Marie Claude 250-512-1153

op With Sh & Suite

ICE NEW PR

MLS# K218642

Rossland

MLS# K218337

MLS# K216327

Rossland $345,000

Rossland $299,000

Trail $259,900

Warfield $227,000

Fruitvale $225,000

Trail $224,900

Trail $179,000

Fred Behrens 250-368-1268

Marie Claude 250-512-1153

Patty Leclerc-Zanet 250-231-4490

Patty Leclerc-Zanet 250-231-4490

Rob Burrus 250-231-4420

Rhonda van Tent 250-231-7575

Rob Burrus 250-231-4420

l Centra le Fruitva

ICE NEW PR

xxxx

MLS# K216126

MLS# K218105

TING NEW LIS

MLS# K218058

Trail $172,000

Fruitvale $169,000

Fruitvale $154,900

Fred Behrens 250-368-1268

Rob Burrus 250-231-4420

Patty Leclerc-Zanet 250-231-4490

Trail

MLS# K219089

$154,900

Rhonda van Tent 250-231-7575

ICE NEW PR

MLS# K214582

MLS# K218895

MLS# K218384

Trail $123,500

Trail $99,500

Trail $99,000

Fred Behrens 250-368-1268

Nathan Kotyk 250-231-9484

Fred Behrens 250-368-1268

1252 Bay Avenue, Trail (250) 368-5222 1993 Columbia Ave Rossland, BC (250) 362-5200

www.coldwellbankertrail.com

Patty Leclerc-Zanet 250-231-4490

Fred Behrens 250-368-1268

Rob Burrus 250-231-4420

Jack McConnachie 250-368-5222

Rhonda van Tent 250-231-7575

Marie Claude Germain 250-512-1153

Nathan Kotyk 250.231.9484


Trail Times Thursday, April 11, 2013 www.trailtimes.ca A21

saturday horoscope By Francis Drake For Sunday, April 14, 2013 ARIES (March 21 to April 19) You feel fantastic and happy today! Use these good vibes to spread joy with everyone you meet. This is a particularly good day for writers and people who sell or promote for a living. Live it up! TAURUS (April 20 to May 20) You might have fabulous moneymaking ideas today;

however, you also might spend really big. (It could go either way.) One thing is certain: You feel rich and generous. GEMINI (May 21 to June 20) You feel healthy and happy today, but you are also very concerned for the welfare of others. If you can do anything to help those who are less fortunate, you will.

CANCER (June 21 to July 22) You have a warm feeling in your tummy today, because life is good. Of course, there’s always something wrong, because that’s reality. But today, you feel content. LEO (July 23 to Aug. 22) All group activities will be upbeat today, particularly with female friends. You feel happy because

your future goals look like they are doable, and this is encouraging! VIRGO (Aug. 23 to Sept. 22) You can make a great impression on bosses, parents, teachers and VIPs today. Someone might learn something about your personal life that paints you in a very good light. LIBRA (Sept. 23 to Oct. 22) Travel plans look exciting! You’re very keen to expand your world today. Others, however, will explore opportunities in publishing, the media, medicine and the law. SCORPIO (Oct. 23 to Nov. 21) Gifts, favors from others and little treasures can come your way today. Don’t hesitate to accept them.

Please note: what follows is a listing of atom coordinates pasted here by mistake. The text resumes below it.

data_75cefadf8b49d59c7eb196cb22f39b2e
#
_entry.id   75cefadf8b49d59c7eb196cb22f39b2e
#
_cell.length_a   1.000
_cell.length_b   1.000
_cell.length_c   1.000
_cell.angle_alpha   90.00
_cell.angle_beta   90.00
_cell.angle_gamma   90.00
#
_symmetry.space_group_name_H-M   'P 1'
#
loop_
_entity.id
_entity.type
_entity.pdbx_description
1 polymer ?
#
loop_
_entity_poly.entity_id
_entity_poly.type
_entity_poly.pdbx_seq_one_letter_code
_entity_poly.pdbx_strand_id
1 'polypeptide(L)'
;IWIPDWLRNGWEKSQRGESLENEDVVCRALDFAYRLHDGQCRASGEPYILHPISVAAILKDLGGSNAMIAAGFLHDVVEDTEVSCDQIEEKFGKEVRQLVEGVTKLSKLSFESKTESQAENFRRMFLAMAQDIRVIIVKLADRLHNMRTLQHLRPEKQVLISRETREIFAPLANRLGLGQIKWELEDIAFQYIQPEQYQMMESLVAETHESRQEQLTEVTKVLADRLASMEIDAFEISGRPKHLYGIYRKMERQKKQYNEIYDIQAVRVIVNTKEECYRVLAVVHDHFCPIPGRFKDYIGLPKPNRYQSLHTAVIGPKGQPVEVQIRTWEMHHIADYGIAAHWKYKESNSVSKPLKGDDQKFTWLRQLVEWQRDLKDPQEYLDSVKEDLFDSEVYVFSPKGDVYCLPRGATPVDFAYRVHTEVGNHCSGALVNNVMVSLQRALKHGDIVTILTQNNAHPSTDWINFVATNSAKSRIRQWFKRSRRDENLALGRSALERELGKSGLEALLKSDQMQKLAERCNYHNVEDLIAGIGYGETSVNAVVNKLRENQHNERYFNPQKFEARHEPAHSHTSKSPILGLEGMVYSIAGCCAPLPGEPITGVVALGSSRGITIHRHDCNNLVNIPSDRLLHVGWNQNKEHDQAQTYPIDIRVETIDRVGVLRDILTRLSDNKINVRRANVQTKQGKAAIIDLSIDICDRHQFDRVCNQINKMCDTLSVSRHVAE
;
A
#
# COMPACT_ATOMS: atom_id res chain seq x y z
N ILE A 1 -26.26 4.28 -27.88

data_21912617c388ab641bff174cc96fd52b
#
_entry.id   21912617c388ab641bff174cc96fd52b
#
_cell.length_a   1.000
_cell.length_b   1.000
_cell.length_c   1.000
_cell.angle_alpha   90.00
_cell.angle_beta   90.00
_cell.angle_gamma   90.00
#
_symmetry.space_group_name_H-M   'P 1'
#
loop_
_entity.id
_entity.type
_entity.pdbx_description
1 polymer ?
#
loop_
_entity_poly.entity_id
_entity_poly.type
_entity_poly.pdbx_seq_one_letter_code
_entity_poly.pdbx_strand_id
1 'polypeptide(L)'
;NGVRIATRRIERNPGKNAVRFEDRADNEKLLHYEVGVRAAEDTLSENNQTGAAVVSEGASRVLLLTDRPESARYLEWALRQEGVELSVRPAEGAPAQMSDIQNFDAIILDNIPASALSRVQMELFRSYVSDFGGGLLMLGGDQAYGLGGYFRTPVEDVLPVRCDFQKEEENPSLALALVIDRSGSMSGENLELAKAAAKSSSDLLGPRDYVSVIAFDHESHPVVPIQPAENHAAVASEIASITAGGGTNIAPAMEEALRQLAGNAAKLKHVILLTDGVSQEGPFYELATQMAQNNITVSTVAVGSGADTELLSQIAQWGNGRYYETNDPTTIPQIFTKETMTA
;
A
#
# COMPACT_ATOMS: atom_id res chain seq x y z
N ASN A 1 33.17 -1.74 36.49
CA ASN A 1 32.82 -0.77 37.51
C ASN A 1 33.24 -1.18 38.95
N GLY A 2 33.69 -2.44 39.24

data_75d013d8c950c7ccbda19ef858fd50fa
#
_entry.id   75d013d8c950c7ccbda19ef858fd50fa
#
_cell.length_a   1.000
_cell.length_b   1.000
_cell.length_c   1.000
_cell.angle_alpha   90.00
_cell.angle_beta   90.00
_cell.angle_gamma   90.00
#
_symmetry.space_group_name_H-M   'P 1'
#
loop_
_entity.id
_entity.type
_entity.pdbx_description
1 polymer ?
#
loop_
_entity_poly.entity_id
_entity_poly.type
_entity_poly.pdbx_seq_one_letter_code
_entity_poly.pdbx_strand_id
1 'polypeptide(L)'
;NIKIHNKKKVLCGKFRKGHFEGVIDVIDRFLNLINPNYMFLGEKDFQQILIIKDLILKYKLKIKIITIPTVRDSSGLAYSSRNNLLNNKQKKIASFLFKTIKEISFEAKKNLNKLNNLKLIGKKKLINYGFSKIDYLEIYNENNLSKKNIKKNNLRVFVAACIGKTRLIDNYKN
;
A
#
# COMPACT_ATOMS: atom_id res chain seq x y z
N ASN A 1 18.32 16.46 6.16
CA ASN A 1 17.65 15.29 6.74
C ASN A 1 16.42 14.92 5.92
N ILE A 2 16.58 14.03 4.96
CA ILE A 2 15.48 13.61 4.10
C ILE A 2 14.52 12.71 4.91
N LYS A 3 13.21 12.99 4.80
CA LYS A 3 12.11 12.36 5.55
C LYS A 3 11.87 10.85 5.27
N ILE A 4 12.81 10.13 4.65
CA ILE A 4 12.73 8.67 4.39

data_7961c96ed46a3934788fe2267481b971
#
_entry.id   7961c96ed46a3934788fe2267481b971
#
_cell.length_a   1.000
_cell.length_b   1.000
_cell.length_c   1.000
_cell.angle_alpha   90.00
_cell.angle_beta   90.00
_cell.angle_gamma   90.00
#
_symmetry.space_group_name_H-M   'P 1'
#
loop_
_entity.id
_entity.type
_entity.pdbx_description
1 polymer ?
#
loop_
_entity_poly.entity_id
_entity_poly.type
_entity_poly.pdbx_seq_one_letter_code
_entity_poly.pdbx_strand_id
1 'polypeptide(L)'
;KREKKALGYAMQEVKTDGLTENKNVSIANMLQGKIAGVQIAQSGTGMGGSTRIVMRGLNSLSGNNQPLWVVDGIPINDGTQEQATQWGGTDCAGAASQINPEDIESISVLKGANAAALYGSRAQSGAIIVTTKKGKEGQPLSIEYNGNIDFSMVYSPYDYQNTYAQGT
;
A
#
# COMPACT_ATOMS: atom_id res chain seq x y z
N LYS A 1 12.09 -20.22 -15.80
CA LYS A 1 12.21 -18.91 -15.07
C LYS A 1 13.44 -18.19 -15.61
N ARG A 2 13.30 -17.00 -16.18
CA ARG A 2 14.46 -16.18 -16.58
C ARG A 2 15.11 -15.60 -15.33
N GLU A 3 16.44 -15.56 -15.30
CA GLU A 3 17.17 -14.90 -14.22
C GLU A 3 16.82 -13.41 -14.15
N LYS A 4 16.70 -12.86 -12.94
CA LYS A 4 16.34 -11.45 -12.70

Just say, “Thank you.” (You deserve this.) SAGITTARIUS (Nov. 22 to Dec. 21) Relations with partners and close friends are particularly warm and mutually generous today. You also might enjoy the company of someone from another culture or country. CAPRICORN (Dec. 22 to Jan. 19) Work-related travel is likely today. Others will get a raise or praise, because this is a positive day with respect to your job. Glory hallelujah! AQUARIUS (Jan. 20 to Feb. 18) Enjoy fun-filled activities today. Watch or participate in sports. Grab a movie or go to the theater. Enjoy playful times with children. New romance with some-

one older and richer also might blossom. Ole! PISCES (Feb. 19 to March 20) This is an excellent day for real-estate opportunities. It’s also a lovely time to entertain at home because you feel generous and everyone is in a good mood. Share the wealth! YOU BORN TODAY At times, you can be obsessed with excellence. You go to great lengths to do whatever you want to do in the way you want to do it. Personally, you are persuasive and powerful; yet you value tradition and history. Your year ahead will be fun-loving and social with improved relationships. Birthdate of: Gina McKee, actress; Robert Carlyle, actor; Rob McElhenney, actor/writer/producer.

Saving up for a well-deserved holiday? The Trail Times is looking for responsible, energetic people to deliver the West Kootenay Advertiser door to door in the Trail Area! Earn up to $20.00 / hr.